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The Pearl Diver    by Jeff Talarigo order for
Pearl Diver
by Jeff Talarigo
Order:  USA  Can
Nan A. Talese, 2004 (2004)
Hardcover, Audio
* * *   Reviewed by J. A. Kaszuba Locke

Jeff Talarigo's debut novel, The Pearl Diver, is written in flowing, lyrical prose. Talarigo elegantly describes Japan's landscapes - the rocks, the sea, and lights shining from opposite shores, while sensitively depicting his characters' lives.

The story is centered in 1948 post-war Japan, on Shodo Island where a nineteen-year old woman is in her fourth season of an ancient occupation. She averages fifty dives per day, withstanding cold water temperatures at the bottom of the Inland Sea. At the end of each day, she 'took the smell of the sea with her to sleep each night ... shivered getting dressed, ... selling her catch, shivered while shivering.' In the off-season, she works with her family in the rice fields. After the doctor diagnoses her leprosy, she is exiled to the Nagashima (Island) Leprosarium. After facing a degrading medical examination, being sprayed with disinfectant that leaves her body drenched with a chemical odor, stinging the eyes, and burning the throat, she is given the number '2645'. She is ordered to forget the past, and told that life begins at the sanatorium. She is informed that she has disgraced her family and her name is taken off of the family register - 'as if I were dead', she says.

She renames herself 'Miss Fuji' in honor of her beloved Mount Fuji. Her 'new family' includes storyteller Miss Min, gardener Mr. Shirayam, Christian Miss Morikowa, Communist Mr. Nogami, urn painter Mr. Oyama, and pregnant Miss Matsu. Miss Fuji spends days assisting others, massaging their crippled, blinded, and deformed bodies to somehow give them the hope of life. Patients are injected with a new drug called Promin, which causes painful side affects. Miss Fuji secretly investigates parts of the island at night, becoming captivated by Mushiage, a city on the opposite shore. In the fourth year of confinement, she is visited by an older sister who tells her, 'You've ruined my life. You deserve to be with all these freaks here.' To which Miss Fuji replies, 'There are no freaks here, only people who are sick.' In the spring of her fifth year at Nagashima, Uncle Jiro, her second and last visitor arrives. The author's rendition of the meeting between Miss Fuji and her Uncle is an especially endearing, and compelling exchange, describing years past when he took her on a very long trip to climb Mount Fuji (Fujisan).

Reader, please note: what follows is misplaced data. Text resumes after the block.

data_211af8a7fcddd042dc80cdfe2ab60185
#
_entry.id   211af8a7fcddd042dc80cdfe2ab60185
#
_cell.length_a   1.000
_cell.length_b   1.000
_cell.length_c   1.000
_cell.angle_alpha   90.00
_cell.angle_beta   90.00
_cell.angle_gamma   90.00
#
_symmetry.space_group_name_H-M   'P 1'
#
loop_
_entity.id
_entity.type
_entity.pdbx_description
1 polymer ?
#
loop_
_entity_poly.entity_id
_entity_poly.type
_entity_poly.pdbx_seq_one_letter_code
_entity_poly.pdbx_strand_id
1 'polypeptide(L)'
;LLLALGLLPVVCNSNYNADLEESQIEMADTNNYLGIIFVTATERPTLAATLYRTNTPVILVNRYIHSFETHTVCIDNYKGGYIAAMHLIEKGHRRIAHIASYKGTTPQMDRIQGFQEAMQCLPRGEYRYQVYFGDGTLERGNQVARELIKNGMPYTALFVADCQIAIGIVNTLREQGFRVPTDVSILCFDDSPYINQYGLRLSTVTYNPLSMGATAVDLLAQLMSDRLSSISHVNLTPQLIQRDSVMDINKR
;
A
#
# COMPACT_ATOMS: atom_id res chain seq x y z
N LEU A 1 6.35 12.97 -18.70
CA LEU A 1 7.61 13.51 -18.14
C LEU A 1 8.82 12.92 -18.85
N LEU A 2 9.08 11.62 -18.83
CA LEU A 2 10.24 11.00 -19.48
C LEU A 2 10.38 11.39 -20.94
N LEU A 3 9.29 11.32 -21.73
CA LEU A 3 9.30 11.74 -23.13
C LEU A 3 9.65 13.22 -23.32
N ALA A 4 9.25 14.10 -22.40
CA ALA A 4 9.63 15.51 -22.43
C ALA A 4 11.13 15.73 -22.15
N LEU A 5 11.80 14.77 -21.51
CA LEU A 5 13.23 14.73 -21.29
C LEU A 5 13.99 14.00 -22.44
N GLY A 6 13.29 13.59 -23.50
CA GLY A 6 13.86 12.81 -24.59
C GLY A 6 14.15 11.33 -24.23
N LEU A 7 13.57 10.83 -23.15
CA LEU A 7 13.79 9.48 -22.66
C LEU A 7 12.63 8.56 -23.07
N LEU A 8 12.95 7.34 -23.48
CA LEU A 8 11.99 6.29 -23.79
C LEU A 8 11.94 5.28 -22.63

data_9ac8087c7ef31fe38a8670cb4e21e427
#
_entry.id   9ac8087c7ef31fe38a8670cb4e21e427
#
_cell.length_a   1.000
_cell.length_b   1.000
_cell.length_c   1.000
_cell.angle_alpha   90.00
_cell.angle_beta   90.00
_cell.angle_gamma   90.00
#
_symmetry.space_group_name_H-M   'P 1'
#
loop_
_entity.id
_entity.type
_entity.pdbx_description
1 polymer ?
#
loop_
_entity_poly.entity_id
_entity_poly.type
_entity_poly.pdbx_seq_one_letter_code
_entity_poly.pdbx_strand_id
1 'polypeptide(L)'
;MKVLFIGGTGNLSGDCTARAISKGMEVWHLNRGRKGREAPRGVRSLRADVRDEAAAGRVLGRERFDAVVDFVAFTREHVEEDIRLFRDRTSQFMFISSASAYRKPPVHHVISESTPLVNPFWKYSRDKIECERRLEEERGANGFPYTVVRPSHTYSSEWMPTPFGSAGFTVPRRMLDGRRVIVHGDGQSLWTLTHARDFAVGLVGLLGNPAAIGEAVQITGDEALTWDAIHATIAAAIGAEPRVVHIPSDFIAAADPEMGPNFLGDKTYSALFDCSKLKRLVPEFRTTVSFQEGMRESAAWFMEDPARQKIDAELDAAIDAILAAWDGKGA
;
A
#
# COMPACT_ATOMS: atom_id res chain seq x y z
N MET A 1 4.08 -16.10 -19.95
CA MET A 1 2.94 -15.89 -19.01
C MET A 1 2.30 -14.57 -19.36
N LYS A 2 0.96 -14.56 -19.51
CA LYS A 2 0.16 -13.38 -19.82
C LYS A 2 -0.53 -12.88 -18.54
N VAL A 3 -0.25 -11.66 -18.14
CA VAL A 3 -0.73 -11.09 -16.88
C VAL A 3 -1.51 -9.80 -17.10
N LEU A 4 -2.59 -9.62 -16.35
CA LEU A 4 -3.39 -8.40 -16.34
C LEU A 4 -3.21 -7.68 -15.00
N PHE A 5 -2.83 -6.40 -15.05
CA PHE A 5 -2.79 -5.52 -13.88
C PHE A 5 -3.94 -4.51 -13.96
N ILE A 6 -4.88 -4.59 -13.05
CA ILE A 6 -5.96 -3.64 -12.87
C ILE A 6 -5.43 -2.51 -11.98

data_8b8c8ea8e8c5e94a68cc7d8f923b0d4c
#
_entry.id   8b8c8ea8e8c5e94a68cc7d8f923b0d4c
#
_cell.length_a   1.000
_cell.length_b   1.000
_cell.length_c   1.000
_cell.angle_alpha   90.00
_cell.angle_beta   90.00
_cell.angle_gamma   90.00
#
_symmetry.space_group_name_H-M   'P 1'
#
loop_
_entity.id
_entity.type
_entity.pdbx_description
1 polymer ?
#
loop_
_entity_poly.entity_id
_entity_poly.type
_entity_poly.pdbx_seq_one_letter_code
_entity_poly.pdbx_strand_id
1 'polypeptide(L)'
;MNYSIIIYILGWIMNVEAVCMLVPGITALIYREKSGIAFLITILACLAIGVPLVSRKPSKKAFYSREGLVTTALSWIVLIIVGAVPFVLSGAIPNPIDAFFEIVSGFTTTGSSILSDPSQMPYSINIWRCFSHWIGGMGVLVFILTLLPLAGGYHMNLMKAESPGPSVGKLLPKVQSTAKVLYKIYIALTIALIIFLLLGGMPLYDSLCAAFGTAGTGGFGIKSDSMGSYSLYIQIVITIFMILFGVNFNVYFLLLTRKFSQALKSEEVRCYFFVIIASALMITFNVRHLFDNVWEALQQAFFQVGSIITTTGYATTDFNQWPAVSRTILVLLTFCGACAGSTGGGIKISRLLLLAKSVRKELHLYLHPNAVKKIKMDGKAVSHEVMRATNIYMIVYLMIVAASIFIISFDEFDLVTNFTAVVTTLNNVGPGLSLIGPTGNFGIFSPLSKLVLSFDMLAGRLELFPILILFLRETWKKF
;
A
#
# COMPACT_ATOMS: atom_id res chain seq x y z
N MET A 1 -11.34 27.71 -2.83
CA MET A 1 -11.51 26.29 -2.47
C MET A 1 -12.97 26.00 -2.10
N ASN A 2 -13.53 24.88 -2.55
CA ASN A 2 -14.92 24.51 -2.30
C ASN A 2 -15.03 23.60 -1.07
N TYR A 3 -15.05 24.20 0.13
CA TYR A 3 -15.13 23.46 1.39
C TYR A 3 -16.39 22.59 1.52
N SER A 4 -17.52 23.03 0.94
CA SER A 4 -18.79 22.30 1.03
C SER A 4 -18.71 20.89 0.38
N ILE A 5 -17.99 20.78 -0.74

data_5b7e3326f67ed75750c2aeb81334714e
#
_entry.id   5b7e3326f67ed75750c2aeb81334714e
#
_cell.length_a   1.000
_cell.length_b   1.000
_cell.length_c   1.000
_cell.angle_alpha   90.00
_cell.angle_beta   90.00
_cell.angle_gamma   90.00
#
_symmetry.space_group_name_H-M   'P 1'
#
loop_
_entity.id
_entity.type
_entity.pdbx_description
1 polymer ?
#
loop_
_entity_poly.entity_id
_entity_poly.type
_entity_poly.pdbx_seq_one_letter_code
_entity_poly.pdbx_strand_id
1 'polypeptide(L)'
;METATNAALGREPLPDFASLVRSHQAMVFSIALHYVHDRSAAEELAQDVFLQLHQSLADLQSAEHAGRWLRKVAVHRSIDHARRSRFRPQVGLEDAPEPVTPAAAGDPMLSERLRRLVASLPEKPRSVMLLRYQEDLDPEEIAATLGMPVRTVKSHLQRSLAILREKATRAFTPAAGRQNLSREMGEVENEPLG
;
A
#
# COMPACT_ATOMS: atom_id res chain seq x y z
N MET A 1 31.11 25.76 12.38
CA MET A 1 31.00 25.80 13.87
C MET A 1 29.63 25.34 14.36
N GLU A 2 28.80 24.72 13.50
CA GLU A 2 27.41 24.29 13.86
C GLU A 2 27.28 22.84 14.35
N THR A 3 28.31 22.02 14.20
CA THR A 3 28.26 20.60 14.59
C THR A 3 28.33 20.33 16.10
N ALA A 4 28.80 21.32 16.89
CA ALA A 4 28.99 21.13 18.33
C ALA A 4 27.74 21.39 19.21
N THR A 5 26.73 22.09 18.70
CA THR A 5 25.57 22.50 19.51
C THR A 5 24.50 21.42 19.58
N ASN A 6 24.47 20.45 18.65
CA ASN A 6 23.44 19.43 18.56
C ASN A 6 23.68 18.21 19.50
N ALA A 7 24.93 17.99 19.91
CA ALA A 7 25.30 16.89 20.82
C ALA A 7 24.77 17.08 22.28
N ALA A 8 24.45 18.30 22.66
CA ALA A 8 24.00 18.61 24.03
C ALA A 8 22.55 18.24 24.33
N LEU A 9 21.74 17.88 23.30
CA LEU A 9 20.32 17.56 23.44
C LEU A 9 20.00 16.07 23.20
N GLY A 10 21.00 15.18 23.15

Savoring each page of this novel, I visualized the shunned and exiled patients, their surroundings and agony, and rejoiced with them at even the smallest achievement. Poetically and emotionally haunting, Talarigo's novel tugs at the heart, absorbs the mind, and makes the soul ask ... why? And there is no answer. The Pearl Diver is one of the best books I have read, and calls to my mind masterpieces such as Leo Tolstoy's Anna Karenina.

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